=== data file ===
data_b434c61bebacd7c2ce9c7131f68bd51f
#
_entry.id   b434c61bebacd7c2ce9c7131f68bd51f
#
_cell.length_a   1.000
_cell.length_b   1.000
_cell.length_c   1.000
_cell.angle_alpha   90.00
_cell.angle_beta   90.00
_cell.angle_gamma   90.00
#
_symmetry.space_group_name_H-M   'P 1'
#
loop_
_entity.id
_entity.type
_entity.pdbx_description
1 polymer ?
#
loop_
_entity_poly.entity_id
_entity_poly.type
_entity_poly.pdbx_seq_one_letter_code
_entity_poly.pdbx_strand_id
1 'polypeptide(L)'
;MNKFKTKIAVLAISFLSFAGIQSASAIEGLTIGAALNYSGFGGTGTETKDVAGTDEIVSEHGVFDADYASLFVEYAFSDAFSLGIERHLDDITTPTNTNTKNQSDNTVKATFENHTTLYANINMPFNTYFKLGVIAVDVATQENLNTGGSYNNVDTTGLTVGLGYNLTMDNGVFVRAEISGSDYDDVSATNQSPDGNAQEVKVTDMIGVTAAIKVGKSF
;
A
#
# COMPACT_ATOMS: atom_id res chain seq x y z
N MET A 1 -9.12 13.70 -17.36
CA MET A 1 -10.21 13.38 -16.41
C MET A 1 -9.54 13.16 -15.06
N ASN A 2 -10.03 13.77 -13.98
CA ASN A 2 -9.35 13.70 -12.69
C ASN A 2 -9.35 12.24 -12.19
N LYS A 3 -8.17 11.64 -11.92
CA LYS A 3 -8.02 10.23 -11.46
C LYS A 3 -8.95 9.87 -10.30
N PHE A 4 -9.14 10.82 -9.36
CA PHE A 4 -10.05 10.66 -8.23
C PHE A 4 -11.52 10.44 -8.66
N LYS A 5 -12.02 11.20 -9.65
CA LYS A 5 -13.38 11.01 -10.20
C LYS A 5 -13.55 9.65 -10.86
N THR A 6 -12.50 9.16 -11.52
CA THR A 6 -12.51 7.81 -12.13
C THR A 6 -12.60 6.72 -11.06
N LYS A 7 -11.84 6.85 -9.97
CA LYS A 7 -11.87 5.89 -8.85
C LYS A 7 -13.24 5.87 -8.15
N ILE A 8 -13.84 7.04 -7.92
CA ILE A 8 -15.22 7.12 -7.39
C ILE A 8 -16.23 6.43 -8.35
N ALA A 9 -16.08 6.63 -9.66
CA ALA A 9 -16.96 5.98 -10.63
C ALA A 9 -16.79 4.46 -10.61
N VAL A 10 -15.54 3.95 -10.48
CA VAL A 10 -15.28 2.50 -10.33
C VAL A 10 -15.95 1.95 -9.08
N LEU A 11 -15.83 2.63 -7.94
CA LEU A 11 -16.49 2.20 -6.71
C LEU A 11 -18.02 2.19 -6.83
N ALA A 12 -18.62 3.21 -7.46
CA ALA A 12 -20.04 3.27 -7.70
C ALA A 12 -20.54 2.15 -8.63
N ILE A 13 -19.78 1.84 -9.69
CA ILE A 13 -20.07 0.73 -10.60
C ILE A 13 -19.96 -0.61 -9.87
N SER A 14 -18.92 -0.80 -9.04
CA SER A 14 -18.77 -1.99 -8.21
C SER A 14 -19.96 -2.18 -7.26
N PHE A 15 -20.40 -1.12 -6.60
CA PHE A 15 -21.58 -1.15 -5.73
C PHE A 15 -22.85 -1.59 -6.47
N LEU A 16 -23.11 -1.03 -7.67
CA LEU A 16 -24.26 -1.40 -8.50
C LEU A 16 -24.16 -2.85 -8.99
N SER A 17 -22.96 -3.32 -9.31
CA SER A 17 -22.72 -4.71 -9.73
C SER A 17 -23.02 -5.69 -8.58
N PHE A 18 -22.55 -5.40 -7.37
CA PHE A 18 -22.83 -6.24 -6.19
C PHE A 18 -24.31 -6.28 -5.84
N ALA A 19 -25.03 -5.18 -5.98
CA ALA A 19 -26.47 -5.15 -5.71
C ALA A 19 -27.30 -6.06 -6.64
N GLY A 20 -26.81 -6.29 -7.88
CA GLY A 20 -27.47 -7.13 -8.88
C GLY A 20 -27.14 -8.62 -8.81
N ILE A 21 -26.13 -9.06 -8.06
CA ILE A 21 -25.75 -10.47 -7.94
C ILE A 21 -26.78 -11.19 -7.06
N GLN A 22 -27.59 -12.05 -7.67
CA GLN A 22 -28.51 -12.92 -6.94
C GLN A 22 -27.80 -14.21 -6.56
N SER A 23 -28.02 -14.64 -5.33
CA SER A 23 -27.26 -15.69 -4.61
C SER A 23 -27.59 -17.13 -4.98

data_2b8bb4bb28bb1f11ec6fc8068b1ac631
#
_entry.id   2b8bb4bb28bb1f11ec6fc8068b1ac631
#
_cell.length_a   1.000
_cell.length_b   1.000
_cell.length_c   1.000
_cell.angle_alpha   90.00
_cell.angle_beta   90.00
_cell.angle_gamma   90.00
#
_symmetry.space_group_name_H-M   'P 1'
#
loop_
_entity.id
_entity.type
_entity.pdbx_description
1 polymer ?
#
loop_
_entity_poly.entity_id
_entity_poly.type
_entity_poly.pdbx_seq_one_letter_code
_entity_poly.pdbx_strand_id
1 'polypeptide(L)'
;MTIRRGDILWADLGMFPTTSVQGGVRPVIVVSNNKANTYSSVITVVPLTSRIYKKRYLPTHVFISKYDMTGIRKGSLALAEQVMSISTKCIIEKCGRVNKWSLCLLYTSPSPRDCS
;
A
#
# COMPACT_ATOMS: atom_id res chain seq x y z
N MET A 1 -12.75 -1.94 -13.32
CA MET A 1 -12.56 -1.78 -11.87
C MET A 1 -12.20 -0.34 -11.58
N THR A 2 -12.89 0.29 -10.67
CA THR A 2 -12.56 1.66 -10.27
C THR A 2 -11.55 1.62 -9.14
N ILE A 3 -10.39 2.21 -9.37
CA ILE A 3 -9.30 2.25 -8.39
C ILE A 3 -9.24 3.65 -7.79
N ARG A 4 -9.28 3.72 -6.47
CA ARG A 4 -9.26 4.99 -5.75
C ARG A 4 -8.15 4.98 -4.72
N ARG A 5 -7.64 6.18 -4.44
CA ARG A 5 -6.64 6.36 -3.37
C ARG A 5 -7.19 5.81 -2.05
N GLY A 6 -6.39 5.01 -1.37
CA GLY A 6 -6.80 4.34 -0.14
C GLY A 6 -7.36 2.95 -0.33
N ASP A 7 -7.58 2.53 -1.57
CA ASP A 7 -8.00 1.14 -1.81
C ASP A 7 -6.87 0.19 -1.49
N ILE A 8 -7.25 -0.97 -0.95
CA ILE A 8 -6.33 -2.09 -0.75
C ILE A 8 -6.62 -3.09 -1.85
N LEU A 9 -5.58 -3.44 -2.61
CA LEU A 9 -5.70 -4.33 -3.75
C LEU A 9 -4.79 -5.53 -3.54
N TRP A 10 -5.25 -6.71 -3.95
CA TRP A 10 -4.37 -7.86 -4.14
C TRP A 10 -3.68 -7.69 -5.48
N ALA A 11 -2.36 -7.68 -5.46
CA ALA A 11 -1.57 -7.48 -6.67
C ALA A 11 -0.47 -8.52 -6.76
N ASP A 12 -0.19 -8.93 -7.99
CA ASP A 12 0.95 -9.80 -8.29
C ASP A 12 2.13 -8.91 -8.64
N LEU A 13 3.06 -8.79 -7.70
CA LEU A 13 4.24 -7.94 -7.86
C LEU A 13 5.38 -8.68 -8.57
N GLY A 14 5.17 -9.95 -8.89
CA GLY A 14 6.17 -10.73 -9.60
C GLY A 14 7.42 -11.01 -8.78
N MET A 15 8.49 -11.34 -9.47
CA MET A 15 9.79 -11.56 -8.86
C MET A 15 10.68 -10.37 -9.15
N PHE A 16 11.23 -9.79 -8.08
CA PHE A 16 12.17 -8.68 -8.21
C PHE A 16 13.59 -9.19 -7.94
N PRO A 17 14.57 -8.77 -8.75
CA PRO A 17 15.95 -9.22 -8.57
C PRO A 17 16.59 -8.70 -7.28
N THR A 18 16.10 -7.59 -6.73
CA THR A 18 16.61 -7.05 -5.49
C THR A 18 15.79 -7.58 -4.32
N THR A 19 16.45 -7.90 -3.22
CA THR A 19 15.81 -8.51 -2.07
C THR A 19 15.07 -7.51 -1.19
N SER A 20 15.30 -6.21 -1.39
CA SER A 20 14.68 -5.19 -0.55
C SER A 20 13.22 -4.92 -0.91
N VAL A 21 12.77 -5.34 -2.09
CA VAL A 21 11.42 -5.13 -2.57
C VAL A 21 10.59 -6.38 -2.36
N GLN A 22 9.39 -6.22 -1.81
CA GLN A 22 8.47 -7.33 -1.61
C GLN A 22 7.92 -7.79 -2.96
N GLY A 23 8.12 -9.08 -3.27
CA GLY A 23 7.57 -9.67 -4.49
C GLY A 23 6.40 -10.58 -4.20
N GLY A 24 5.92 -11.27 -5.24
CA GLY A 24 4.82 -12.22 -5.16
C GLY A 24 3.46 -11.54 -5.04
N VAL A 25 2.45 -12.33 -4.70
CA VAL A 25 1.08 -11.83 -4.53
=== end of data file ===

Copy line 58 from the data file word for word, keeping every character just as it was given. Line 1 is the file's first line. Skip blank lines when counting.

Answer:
N VAL A 10 -15.54 3.95 -10.48